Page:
- Bill Gould has produced Elvis Jackson‘s debut album, which was released on Monday 29 March. The Slovenian band supported Faith No More in Bucharest last summer. In the News has all the details: Sample quote: “One thing that must be said of this album is that the production quality is fantastic. Punk bands, when producing full releases, sometimes sound like they’re practising to an empty room, bringing an echo chamber-style sound. Here, it’s consistently crisp and you hear absolutely everything you want to, should you single out bass, drums, guitars or vocals. It’s just bloody brilliant.”
- The official poster for Faith No More’s 12 April gig at the Warfield is out. Its by Californian artist Tim Biskup. Read what he has to say about it.
- More poster news. Secret Serpents have a range of signed tour posters on sale at reduced rates, typically from $60 to $45. Bill’s Melbourne’s poster is now on sale at just $50. In addition, two special sets are available: one seven-poster set of European posters at $315 and a four-poster set from Australia and New Zealand at $200. That’s Bil signing one of his Melbourne posters below.
Artist Direct have today published an in-depth interview with Mike Patton. It focuses mainly on Mondo Cane but there are encouraging words too on the Faith No More reunion.
“Given that Faith No More is back now, what does the band and its catalog mean to you after all of these years?
[Patton] Well, it’s strange, you know? To be honest, I never thought that I would ever revisit that stuff again. After some reflection and speaking with the guys, I realized, “Well, wait a minute. I’m not embarrassed about it [Laughs]. It’s still good music! Is there a way that we can still pull it off and do it justice?” So we rehearsed! When we rehearsed, I realized this is good and I feel great about it. After that, we decided to do some shows. The interesting was also kind of staggering. Basically, there’s more interest in us now than when we were an active band, which is really strange, kind of haunting and maybe a bit morbid, but it also inspired us. We thought, “Okay, for some reason people are really interested in this. Maybe we should take it as seriously as they are?” [Laughs] You know what I mean?”
FNM 2.0 can only ask, seriously enough for a new record?
Faith No More will return to Europe’s metal capital Finland this summer to play at the Ilosaarirock festival on 18 July.
The band will play their fourth date in four days on the second day of the festival, which takes place in Joensuu in the east of the country. Other major acts on the bill are Biffy Clyro, UNKLE and Bad Religion.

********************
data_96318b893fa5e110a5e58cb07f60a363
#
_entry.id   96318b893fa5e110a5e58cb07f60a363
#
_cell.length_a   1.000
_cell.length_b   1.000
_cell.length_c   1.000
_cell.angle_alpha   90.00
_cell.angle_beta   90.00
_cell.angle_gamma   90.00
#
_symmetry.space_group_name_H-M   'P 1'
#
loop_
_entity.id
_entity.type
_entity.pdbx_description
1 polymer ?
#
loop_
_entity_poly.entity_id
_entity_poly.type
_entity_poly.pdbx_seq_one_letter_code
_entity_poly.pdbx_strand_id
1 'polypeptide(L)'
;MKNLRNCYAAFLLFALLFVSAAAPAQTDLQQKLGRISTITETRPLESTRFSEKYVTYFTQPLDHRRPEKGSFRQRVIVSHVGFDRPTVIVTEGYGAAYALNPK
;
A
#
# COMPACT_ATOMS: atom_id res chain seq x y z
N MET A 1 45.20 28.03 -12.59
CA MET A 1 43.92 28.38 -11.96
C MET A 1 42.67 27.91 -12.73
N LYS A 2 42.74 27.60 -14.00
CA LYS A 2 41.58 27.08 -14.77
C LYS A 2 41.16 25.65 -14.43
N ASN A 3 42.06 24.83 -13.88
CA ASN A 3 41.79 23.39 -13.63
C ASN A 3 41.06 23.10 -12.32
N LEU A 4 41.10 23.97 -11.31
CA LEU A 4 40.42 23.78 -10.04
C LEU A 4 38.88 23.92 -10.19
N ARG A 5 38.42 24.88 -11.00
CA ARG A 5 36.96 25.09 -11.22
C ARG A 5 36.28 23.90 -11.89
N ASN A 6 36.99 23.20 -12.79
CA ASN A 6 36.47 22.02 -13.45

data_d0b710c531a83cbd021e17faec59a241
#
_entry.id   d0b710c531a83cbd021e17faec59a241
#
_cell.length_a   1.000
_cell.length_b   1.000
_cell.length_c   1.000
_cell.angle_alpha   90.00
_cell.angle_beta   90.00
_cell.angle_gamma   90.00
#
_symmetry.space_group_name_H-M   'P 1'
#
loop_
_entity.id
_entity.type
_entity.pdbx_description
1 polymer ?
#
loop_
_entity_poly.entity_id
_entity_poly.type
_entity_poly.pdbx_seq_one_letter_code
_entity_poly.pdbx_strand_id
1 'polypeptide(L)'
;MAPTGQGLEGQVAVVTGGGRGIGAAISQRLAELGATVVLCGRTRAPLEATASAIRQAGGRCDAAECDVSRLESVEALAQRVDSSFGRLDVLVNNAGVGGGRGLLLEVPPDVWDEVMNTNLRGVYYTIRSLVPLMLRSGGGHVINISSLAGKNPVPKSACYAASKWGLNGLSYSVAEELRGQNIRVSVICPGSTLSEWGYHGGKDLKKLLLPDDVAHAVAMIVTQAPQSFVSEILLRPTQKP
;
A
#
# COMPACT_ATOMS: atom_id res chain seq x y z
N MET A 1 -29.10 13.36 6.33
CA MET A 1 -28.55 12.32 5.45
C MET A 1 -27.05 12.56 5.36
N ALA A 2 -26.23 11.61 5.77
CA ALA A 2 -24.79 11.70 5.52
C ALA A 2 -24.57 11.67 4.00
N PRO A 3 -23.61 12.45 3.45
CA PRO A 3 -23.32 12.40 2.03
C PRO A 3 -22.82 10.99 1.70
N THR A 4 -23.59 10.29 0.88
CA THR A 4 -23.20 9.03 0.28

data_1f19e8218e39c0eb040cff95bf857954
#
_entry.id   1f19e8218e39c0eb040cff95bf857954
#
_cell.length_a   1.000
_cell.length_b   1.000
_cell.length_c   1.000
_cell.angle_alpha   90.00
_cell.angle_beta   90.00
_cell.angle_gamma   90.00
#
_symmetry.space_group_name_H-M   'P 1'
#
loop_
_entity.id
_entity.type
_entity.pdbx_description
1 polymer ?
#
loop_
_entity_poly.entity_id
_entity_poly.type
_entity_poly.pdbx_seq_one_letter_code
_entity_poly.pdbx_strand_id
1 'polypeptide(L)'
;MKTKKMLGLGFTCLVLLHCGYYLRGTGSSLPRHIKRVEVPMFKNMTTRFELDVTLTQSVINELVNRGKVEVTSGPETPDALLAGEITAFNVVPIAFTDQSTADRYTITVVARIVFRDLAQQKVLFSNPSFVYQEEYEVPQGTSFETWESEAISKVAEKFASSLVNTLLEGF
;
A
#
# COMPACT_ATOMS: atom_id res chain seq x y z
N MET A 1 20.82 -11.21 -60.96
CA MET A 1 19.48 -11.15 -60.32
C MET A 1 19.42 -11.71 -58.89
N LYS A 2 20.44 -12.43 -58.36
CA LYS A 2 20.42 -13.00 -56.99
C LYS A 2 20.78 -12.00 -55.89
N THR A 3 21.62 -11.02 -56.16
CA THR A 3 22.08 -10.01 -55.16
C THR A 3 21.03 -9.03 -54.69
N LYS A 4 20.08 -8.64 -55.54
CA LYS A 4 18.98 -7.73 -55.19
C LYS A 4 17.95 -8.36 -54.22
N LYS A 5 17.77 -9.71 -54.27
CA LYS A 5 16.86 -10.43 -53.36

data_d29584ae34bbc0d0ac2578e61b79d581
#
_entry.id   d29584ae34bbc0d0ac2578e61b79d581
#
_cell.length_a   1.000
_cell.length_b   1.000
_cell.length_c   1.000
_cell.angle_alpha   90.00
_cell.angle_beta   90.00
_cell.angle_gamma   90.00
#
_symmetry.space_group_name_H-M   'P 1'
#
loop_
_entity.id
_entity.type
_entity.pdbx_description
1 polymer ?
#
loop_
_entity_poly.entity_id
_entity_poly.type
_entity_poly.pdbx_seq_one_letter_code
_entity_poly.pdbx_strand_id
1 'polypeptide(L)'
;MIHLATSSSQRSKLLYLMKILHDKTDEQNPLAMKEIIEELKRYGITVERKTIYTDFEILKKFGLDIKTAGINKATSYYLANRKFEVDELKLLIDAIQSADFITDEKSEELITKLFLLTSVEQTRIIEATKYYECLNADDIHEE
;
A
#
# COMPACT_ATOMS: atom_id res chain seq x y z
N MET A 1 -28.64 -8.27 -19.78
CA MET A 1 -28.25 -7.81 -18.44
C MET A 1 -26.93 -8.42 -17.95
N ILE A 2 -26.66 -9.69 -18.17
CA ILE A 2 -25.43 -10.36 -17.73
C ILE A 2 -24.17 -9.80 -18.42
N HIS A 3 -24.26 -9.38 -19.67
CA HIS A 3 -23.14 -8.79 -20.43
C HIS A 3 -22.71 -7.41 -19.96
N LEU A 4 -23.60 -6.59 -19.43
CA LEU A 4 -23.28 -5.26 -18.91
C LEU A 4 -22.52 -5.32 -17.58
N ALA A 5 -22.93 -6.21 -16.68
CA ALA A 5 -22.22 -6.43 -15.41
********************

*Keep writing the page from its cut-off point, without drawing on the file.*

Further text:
Faith No More released their fifth studio album King for a Day…Fool for a Lifetime 15 years ago this week in March 1995. It is fair to say that the initial reaction was muted, with a lot of critics and fans somewhat underwhelmed after the splendour of Angel Dust. However, KFAD is now regarded as a minor classic, showcasing as it does the band’s genre-hopping at its most extreme and featuring such crucial cuts as Ricochet, Evidence, Digging the Grave and the title track.
King for A Day…Fool for a Lifetime
Mike Bordin – Drums
Roddy Bottum – Keyboards
Billy Gould – Bass Guitar
Mike Patton – Vocals
Guitars by Trey Spruance
1. Get Out
4. The Gentle Art of Making Enemies
5. Star A.D.
6. Cuckoo for Caca
7. Caralho Voador
8. Ugly in the Morning
9. Digging the Grave
10. Take this Bottle
11. King For A Day
12. What A Day
13. The Last to Know
14. Just a Man
15. Absolute Zero/I Started a Joke/Evidence (Spanish Version)
*Album artwork by Eric Drooker.
Track 15 “I Started a Joke” is a Bee Gees song.
* – Track 15 “Absolute Zero” on Japanese release (POCD-1165).
* – Track 15 “I Started a Joke” on Brazilian release (828 655-2).
* – Track 15 “Evidence (Spanish Version)” on Argentinean release (828 671-2).
Possible writing credits – Bordin, Gould, Patton, Spruance: 3, 6, 7, 10 & 11.
Bordin, Gould, Patton: 1, 2, 4, 5, 8, 9, 12, 13, 14 & 15. (Roddy receives no
writing credits on this record.) It had been previously speculated that Trey
Spruance wrote on 3, 6, 8, 12, & 13. When asked directly, Trey denied nvolvement
on “Get Out”, “Star A.D.”, “Caralho Voador”, and “Last to Know”. His account is
“On ‘Ricochet’, a little help on vocal harmonies and inversions,
nothing big…The guitar parts for ‘Evidence’, keyboard parts
(chords, and minor chord part in the middle) for ‘Cuckoo for Caca’,
some of ‘What A Day’. ‘Ugly in the Morning’, the ending guitar riff.
On ‘Digging’ I just spiced up the chords. [For ‘King for a Day’], the
climax Em D C part was mine, that’s it. ‘Just A Man’, a few
suggestions here and there. Maybe a chord turnaround or two, but
“Evidence” was recorded in Spanish, Italian and Portuguese
Guitars on “I Started a Joke” by Dean Menta.
“Evidence (Spanish Version)” re-vocaled at Battery Studios London with Engineer
All standard album tracks produced by Andy Wallace and Faith No More.
Track 15 “I Started A Joke” produced by Billy Gould and Dean Menta.
King for a Day…Fool for a Lifetime was nominated for a Bay Area Music Award (Bammie) in the category of Best Hard Rock Album of 1995.
B Sides and Alternate Versions
1. The Morning After
2. Das Schutzenfest
4. RV (Live)
5. A Small Victory (Youth Remix)
6. Absolute Zero
3 contains a sample from Dmitri Shostakovich’s “Quartet No. 8” as performed by
the Kronos Quartet.
4 from Dekalb, Illinois, 20.8.92
5 is the “R-evolution 23 Full Moon Mix” by Youth of Killing Joke.
1 & 3 produced by Matt Wallace and Faith No More.
2 produced by Faith No More.
6 produced by Andy Wallace and Faith No More.
Promotional disc given away in a limited edition with early copies of the
Australian pressings of King for a Day…Fool for a Lifetime [TVD93421
Sample quote: “Among the best cuts are “Ricochet,” a portentous anthem reminiscent of “Epic”; “Digging the Grave,” which has a grungy feel that isn’t completely ruined by Patton’s histrionic screaming; “Take This Bottle,” a country alchy ballad worthy of George Jones; and “King for a Day,” a haunting reverie anchored by Roddy Bottum’s atmospheric keyboards.”
All Music Guide
Sample quote: “King for a Day, Fool for a Lifetime remains one of Faith No More’s underrated releases.”
Sample quote: “Archaic progressive-rock fusion, oddly out of step with the times.”
Sample quote: “Although it could never live up to the intensity of “Angel Dust”, this album is a lot more approachable and doesn’t disappoint.”
Addicted to Noise
Sample quote: “For the most part, Faith No More’s sound has failed to evolve. Like the great dinosaurs of the past who are now extinct, metal bands must change and adapt to new surroundings or they will eventually atrophy and die. Not choosing the humility of death by breaking up, Faith No More has essentially devolved and crawled back to the anonymity and safety of the great Primordial Lake, home to many of rock’s reluctant dinosaurs, where they will eventually, thankfully, be eaten by a shark or large snake.”